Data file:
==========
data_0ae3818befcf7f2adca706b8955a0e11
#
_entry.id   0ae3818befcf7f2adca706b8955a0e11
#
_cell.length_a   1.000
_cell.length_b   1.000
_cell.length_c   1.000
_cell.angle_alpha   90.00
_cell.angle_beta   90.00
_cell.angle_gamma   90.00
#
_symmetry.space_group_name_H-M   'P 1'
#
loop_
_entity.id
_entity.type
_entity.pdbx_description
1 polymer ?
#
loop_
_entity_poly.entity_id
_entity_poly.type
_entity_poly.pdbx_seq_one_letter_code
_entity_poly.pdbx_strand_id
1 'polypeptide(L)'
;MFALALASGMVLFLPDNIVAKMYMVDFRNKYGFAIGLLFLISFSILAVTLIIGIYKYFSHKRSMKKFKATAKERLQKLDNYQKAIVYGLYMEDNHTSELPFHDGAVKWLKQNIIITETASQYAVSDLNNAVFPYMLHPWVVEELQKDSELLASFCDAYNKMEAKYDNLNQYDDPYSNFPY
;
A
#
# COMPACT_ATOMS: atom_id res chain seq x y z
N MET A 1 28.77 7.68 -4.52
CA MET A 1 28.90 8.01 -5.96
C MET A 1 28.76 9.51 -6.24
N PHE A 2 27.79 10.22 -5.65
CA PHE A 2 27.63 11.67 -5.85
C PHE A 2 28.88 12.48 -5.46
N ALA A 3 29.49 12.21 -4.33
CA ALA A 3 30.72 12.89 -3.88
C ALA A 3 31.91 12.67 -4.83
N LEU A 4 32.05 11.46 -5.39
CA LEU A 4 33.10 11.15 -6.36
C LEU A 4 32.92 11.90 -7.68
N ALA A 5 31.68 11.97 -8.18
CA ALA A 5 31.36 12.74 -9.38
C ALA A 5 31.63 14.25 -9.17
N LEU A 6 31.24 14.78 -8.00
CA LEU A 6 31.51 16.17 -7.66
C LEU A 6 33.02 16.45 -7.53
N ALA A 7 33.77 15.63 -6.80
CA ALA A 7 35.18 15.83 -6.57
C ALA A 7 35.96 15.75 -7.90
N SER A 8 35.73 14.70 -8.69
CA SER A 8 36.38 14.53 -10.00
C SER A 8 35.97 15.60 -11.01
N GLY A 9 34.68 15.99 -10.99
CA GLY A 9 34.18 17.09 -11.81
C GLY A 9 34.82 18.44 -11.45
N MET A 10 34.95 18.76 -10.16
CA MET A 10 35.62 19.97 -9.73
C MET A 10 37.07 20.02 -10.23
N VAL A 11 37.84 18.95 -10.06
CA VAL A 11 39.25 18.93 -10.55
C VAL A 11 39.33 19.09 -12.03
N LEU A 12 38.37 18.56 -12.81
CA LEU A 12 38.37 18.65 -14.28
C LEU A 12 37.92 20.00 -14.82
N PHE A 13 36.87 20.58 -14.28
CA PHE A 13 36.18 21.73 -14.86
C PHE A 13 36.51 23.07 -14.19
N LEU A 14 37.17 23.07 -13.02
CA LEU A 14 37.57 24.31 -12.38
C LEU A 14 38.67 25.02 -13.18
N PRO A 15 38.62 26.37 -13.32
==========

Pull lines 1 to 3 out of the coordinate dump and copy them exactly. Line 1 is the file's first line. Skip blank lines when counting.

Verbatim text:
data_0ae3818befcf7f2adca706b8955a0e11
#
_entry.id   0ae3818befcf7f2adca706b8955a0e11